FamilySearch publishes Newsletters relating to the massive indexing project they have going on.  I had been a heavily involved indexer in the past but have not been as active lately.  I believe FamilySearch was e-mailing these Newsletters to me when I was more active.  I have not been receiving these Newsletters directly of late.

I found them to be fascinating and informative both intended for those that are indexing and arbitrating as well as motivational to those that may not have yet taken the plunge to index but are interested in knowing more of what is going on with the project.

I did discover where in FamilySearch all of these published Newsletters exist .

I thought this would be good to share with…

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Today in History for October 28th

28 Oct

IRAN Documentary Yesterday and Today : Rick Steves

28 Oct

“Join Rick as he explores the most surprising and fascinating land he’s ever visited: Iran. In this one-hour, ground-breaking travel special, you’ll discover the splendid monuments of Iran’s rich and glorious past, learn more about the 20th-century story of this perplexing nation, and experience Iranian life today in its historic capital and in a countryside village. Most important, you’ll meet the people of a nation whose government has so exasperated our own.”http://www.youtube.com/watch?v=D61uriEGsIM&feature=related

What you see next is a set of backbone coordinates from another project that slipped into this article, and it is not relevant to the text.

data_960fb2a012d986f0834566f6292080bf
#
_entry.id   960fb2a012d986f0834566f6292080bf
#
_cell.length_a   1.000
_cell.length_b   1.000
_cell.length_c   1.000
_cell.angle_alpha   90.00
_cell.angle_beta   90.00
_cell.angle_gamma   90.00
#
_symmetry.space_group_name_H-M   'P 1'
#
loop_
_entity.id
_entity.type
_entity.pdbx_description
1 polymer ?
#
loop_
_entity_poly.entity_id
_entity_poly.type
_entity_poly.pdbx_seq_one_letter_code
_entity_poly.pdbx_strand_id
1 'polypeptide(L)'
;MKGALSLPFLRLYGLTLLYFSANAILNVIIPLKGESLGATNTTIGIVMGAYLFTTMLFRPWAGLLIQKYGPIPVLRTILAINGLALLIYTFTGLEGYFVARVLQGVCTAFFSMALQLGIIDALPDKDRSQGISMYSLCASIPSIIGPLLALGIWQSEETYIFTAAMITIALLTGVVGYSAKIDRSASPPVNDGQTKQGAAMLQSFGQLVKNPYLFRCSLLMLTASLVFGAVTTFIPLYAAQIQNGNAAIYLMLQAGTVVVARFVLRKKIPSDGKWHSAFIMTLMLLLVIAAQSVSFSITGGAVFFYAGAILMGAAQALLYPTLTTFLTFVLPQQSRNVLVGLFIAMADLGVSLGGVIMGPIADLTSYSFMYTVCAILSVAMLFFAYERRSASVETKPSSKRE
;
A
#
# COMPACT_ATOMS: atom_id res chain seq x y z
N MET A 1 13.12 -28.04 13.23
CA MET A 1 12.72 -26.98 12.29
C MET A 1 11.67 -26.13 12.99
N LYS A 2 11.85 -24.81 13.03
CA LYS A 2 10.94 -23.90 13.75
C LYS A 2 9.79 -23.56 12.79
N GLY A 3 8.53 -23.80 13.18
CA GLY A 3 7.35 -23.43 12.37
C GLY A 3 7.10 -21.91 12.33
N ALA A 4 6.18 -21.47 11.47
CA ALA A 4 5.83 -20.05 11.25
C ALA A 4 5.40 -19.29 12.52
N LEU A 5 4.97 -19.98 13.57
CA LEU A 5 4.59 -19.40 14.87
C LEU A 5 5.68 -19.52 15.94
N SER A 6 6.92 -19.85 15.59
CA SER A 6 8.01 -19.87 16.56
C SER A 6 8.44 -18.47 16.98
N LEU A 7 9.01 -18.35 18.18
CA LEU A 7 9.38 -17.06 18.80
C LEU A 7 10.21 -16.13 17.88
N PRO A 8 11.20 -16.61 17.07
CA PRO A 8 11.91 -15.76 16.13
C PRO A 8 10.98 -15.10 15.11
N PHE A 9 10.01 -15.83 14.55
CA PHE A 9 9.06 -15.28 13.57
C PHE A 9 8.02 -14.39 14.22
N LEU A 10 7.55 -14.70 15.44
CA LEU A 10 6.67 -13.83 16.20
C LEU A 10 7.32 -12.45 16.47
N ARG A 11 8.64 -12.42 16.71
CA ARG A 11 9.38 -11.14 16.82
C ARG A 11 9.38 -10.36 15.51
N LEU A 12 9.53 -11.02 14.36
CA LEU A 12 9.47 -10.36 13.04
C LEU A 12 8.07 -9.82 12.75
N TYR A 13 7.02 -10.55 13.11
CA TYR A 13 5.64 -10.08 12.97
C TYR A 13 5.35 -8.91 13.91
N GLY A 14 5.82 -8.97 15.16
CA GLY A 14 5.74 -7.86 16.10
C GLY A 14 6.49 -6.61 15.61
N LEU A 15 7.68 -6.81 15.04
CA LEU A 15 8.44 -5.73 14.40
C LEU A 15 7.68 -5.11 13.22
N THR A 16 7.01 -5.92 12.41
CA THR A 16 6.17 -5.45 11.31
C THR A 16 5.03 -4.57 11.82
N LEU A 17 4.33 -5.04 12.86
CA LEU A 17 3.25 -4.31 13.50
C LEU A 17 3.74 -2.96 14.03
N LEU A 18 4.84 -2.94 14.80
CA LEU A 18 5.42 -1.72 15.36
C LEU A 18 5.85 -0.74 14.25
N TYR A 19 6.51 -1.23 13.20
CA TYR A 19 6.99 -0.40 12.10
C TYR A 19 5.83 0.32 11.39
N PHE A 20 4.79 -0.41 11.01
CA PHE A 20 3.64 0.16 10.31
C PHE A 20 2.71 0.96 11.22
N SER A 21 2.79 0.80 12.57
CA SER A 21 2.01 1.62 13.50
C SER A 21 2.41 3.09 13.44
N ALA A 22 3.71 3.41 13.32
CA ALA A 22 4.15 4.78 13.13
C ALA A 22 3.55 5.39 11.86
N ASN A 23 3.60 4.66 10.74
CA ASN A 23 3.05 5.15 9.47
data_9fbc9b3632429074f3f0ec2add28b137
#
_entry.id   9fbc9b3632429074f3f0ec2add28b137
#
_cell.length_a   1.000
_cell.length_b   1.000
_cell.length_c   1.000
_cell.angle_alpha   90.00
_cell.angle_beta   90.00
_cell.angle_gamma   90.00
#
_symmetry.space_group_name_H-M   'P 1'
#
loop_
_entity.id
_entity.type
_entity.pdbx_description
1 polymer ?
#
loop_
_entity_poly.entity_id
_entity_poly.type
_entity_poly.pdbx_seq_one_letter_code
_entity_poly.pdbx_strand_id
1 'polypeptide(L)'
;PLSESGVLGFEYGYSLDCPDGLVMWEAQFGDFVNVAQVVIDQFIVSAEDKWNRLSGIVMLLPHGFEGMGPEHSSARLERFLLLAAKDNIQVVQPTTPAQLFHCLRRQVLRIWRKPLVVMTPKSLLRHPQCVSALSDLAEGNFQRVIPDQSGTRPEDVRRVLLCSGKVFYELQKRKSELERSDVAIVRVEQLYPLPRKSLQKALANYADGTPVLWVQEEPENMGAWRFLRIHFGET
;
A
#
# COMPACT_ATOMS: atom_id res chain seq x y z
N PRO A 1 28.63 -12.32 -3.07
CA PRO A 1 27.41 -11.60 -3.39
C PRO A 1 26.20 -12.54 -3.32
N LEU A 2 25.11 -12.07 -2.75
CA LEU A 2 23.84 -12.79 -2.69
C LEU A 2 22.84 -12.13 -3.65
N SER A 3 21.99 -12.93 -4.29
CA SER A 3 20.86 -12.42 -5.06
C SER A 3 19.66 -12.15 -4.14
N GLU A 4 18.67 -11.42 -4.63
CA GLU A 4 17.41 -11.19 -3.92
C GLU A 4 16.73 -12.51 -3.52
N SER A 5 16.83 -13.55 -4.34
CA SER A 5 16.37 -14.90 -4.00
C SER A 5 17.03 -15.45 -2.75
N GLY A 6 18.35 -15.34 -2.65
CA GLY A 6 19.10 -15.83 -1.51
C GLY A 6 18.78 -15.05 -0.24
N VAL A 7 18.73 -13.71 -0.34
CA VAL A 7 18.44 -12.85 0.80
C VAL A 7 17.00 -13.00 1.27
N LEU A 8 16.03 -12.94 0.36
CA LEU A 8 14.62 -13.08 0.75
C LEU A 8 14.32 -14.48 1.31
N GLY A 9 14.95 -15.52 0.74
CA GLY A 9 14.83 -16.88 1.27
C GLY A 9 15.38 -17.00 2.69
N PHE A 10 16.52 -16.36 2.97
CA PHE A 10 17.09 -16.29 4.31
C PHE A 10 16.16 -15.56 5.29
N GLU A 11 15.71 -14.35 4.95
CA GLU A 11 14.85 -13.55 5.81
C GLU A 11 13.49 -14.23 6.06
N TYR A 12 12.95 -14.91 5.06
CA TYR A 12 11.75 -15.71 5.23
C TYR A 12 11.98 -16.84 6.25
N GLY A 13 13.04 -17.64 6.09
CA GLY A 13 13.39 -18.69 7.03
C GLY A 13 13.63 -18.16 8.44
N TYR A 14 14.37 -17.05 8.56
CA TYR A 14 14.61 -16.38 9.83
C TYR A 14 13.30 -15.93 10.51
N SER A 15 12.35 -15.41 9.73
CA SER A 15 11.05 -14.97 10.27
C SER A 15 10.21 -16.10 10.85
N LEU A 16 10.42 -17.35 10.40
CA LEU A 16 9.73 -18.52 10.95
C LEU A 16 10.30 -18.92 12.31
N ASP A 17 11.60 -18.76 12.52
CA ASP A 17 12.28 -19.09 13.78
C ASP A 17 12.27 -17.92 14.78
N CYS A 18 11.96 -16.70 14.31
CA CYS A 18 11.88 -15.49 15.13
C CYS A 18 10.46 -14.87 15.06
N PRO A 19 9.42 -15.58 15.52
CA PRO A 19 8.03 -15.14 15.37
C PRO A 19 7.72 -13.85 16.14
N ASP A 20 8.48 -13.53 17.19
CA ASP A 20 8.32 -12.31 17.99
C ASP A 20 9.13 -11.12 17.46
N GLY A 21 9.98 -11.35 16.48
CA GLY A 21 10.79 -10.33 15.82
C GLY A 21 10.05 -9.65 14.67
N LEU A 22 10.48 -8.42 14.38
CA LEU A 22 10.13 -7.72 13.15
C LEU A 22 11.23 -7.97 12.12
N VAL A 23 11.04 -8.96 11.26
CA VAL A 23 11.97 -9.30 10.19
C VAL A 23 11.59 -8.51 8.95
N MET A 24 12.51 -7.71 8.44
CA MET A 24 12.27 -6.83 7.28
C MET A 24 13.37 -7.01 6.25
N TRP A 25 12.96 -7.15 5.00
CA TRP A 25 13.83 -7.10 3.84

Jonas Salk- Born This Day 1914- Discovered First Vaccine For Polio

28 Oct

slicethelife

Jonas Salk the medical researcher who came up with the first polio vaccine was born on this day in 1914. Salk died at the age of 80 in 1995. Salk did more to help the country and the world than most of the presidents of the United States have done. The news of the polio vaccine’s success was made public in 1955 and Salk was called a miracle worker and celebrated all over the world. Salk had no interest in personal gain on his discovery. When asked if he had the vaccine patented he replied ” There is no patent. Can you patent the sun?”